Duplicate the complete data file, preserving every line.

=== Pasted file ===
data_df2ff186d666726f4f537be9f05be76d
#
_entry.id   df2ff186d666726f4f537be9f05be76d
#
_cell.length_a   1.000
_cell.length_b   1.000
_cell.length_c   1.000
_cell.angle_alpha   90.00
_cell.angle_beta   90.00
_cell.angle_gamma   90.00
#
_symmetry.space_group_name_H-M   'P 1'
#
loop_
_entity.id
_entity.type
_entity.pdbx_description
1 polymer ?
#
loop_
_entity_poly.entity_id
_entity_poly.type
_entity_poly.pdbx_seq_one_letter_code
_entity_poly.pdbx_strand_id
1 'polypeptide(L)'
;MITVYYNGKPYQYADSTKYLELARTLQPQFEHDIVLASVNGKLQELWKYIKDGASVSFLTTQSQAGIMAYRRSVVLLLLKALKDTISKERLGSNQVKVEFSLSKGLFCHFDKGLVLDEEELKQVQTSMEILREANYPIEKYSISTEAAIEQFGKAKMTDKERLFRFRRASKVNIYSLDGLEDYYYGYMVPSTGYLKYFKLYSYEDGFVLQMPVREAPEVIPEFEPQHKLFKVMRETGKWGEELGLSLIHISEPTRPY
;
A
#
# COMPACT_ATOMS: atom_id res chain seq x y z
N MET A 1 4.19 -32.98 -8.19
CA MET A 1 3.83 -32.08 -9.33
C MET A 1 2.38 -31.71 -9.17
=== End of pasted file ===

data_df2ff186d666726f4f537be9f05be76d
#
_entry.id   df2ff186d666726f4f537be9f05be76d
#
_cell.length_a   1.000
_cell.length_b   1.000
_cell.length_c   1.000
_cell.angle_alpha   90.00
_cell.angle_beta   90.00
_cell.angle_gamma   90.00
#
_symmetry.space_group_name_H-M   'P 1'
#
loop_
_entity.id
_entity.type
_entity.pdbx_description
1 polymer ?
#
loop_
_entity_poly.entity_id
_entity_poly.type
_entity_poly.pdbx_seq_one_letter_code
_entity_poly.pdbx_strand_id
1 'polypeptide(L)'
;MITVYYNGKPYQYADSTKYLELARTLQPQFEHDIVLASVNGKLQELWKYIKDGASVSFLTTQSQAGIMAYRRSVVLLLLKALKDTISKERLGSNQVKVEFSLSKGLFCHFDKGLVLDEEELKQVQTSMEILREANYPIEKYSISTEAAIEQFGKAKMTDKERLFRFRRASKVNIYSLDGLEDYYYGYMVPSTGYLKYFKLYSYEDGFVLQMPVREAPEVIPEFEPQHKLFKVMRETGKWGEELGLSLIHISEPTRPY
;
A
#
# COMPACT_ATOMS: atom_id res chain seq x y z
N MET A 1 4.19 -32.98 -8.19
CA MET A 1 3.83 -32.08 -9.33
C MET A 1 2.38 -31.71 -9.17